Spot Healing Brush on Blemishes
Let's take a look at doing some healing retouching. So I'm gonna pop back over to the organizer and we're gonna open, I think, three more images. And this time we'll be working on skin stuff, so this is really applicable, I think, a lot of people will relate to this. And there's one more photo while we're here. We'll get this, OK. Open these up. Oh yeah, Photoshop's acting much more normally now that we trashed those preference files. All right. Let's start with the baby over here. So, this is the thing about retouching, is that it's not isolated to teenagers who are dealing with acne issues or aging people who might have lines that they're not fans of. Even brand new babies, they actually end up getting a lot of retouching. And it's not just skin, babies can have little baby bumps and things too, but a lot of times, I know with my own son, when I would take pictures of him, somehow it would escape me, I was more worried about when he was learning to sit and I'd try to photograph him, ...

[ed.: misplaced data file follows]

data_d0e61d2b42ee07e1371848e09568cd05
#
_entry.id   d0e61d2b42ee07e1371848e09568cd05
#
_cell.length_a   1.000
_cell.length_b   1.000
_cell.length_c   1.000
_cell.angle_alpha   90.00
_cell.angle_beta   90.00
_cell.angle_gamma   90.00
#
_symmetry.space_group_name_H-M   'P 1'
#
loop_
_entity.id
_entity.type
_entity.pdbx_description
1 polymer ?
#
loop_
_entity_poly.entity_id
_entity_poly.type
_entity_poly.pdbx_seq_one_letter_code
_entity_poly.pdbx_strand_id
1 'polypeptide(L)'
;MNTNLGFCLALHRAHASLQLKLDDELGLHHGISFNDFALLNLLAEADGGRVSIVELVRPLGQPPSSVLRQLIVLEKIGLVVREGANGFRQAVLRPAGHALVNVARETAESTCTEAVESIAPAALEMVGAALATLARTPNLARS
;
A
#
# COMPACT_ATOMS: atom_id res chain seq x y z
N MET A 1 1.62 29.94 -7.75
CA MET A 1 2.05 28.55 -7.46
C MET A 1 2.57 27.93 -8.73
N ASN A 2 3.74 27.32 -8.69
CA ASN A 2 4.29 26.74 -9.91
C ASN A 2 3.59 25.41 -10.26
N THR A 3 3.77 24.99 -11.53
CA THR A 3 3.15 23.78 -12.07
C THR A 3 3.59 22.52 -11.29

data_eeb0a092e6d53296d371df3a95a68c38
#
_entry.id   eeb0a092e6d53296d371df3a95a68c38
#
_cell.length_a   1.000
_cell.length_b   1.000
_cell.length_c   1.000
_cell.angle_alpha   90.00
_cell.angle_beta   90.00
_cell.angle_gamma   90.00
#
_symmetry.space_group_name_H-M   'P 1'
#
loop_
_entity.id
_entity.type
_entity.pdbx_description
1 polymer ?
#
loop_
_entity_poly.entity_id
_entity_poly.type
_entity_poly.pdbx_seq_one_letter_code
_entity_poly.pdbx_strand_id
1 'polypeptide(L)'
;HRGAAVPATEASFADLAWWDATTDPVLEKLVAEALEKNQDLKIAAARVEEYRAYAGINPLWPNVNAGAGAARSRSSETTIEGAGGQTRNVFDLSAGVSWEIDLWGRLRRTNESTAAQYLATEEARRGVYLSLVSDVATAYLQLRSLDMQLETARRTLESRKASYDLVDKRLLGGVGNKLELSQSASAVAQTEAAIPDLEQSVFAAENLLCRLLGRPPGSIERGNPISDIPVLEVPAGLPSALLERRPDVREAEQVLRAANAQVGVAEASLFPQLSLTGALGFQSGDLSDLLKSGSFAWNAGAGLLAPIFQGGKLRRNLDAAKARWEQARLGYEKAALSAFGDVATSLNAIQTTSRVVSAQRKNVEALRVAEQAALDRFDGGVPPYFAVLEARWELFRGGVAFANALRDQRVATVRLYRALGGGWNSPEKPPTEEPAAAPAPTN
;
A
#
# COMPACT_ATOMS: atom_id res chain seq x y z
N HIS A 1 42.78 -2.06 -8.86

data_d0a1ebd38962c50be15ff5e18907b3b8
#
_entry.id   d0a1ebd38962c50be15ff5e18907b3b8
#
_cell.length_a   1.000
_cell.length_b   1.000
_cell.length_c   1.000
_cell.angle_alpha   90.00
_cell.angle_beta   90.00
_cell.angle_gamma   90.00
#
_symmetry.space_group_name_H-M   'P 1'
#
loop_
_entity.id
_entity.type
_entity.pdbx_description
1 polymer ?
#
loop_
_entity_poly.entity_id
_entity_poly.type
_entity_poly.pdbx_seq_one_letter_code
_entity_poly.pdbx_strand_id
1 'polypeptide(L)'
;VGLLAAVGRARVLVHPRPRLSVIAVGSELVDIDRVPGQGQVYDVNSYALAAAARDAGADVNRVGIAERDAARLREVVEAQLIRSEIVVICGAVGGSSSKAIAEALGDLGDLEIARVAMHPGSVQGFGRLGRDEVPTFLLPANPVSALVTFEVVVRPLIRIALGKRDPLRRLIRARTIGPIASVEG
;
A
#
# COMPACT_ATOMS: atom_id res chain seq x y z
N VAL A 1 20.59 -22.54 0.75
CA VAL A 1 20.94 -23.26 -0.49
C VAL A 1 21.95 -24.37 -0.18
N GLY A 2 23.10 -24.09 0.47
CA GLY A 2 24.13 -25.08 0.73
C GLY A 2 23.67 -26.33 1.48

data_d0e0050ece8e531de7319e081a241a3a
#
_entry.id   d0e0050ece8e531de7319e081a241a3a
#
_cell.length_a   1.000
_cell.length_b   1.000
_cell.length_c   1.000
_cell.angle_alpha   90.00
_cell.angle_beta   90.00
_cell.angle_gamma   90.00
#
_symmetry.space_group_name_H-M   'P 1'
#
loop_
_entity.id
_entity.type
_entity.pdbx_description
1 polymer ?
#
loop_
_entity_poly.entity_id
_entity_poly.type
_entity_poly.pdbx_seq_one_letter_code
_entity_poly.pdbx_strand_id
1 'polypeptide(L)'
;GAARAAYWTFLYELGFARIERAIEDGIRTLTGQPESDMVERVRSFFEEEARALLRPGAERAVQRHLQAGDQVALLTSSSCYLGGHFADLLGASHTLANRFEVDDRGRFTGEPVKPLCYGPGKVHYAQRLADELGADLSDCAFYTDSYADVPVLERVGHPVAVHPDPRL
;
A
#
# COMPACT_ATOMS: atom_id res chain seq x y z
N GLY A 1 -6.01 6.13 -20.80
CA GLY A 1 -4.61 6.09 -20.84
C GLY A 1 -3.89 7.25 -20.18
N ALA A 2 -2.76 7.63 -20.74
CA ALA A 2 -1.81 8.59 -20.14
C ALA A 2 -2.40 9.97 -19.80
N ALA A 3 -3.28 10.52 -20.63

for example, I'd be worried more about him tipping over while I was trying to take his picture, so I was overlooking things like the drool that had dropped down his shirt or what have you. So those are the other types of things that you can retouch with the same tools I'm gonna show you now. So keep that in mind as you're looking at your own images and struggling to figure out, "How can I fix this funny thing that happened?" It's the same technique. So, in this case, we're looking at these little blemishes on this little babe. And there are several tools for dealing with this. I'm gonna show you this one up here, there's two tools in this, this is the healing brush, and it comes in two flavors. The spot healing brush, they're both band-aids, right? So that's where the healing comes in, they're both band-aids. And this one, the spot healing brush, has a little marching ant circle coming out of it. The other healing brush is just the regular healing brush. So we're gonna start with the spot healing brush, this is the most simplistic to use and really quick and easy, and it's perfect for little spots like these little marks that the baby has. So I've zoomed into my image, and now that I'm here, I can use the space bar to drag around. So no matter what tool is active, if I press and hold the space bar, it gives me the hand tool. So I can just scoot around my image very quickly. And you really wanna make use of those keyboard navigation shortcuts, because I think part of feeling in command in Photoshop is not being clumsy and stumbling around your photos, so this is very empowering, to be able to just move around where you want. So we'll start up here on her forehead. So that we can keep track of our work and see what we're doing, I'm actually gonna create a blank layer. Not a duplicated layer, although you could do that too, but to show you something special about how these tools work, I wanna work on a blank layer. All right. So go ahead and make a new blank layer if you're following along, and with the spot healing brush tool active, I need to come down here and make sure that there is a check mark next to this button that says, "Sample all layers," OK? The reason is if I don't have a check mark here and I'm working on a blank layer, I can bring my cursor into the photo and click and drag as much as I want, and nothing will happen. Because I'm healing nothing, right? This checkerboard pattern represents transparency, so without the background layer, there's nothing here. So, we want the tool to sample all the layers, not just the empty one that we currently are on. The way this tool works is it performs basically like a transplant surgery of sorts. So, when I click my mouse on this dot, and I kinda just rub a little bit, I'm holding the mouse button down while I tell you this, the tool is sampling all the layers, so it's reaching through layer one and sampling the background, and then when I let go and release my mouse, look at that. It healed the area of her skin but it put the healthy tissue on layer one. So now if I hide the background, you can see that there's this little blob of healthy looking skin on layer one. If I turn the background on and hide layer one, we can see the original blemish on the skin back in the background layer. What this does is just gives us a lot of flexibility, so if we make a mistake or if Photoshop has what I call a misfire, it's really easy to fix. Because this is all a sort of, like a smart tool, I guess you could say, so it's analyzing the surrounding area and it's deciding what to paint over this blemish. And sometimes, it doesn't make a good choice. It usually does pretty well but sometimes not. And that's what I call a misfire. So we'll go through this and see if any misfires happen. I have a feeling it'll just do a great job on this image because it's pretty simple. But I just click in and that's it. Click, dab, click, dab, all of those little blemishes are going away. Here, I can even click and just draw a little line and it'll just heal all of that. So you can do dots but you can also do like a little bit bigger area, if you need to. I'm gonna just go through this, I'm trying to get it to make a mistake, so I'm retouching more than I maybe normally would to see if I can get it to trip up a little bit. Let's try this little hair that is sort of just streaking down her face right here, I'm gonna click and just drag that whole big area and when I let go it renders a flawless heal. Maybe if she had some, sometimes I notice when I take my son's pictures, he'll have like, breakfast still on his face and I didn't wipe it all off after breakfast, so maybe I can kind of paint over this area. It's still doing pretty well. Or this large area of her cheek, maybe I can just try to blend that and get more of a misfire. Oh, there we go. Finally, it gave me a little bit of a misfire because what it did was it actually tried to replace this area of her cheek with this, which included a bit of the smile line, I think that's what it's pulling in. So, here's an example of just not a good blend that's happening. When you use these healing tools, they're different than the clone stamp that we'll talk about shortly, but the healing tools work by blending, so it's sampling information from our background and then it's trying to blend that with the surrounding area. And so it's a very calculated thing, and sometimes it just doesn't know where to go and it reached over here and grabbed her smile line. So, because this is in its own layer, I can actually just grab the eraser and just erase this whole area, and I don't have to worry that I've messed up my background or any of the other healing spots that we've already done. So I could just try it again. Maybe instead of one big scribble, I do smaller bits here. That looks pretty good. And then I'm not worried about pulling this area in. So that's also part of the strategy when you use this tool, sometimes shorter strokes, especially with the spot healing brush, the shorter strokes are gonna work a lot better. If I try to paint her whole face all in one big stroke, when I let go, you can see it caused all kinds of problems. So, shorter strokes are gonna be a better choice with that spot healing brush.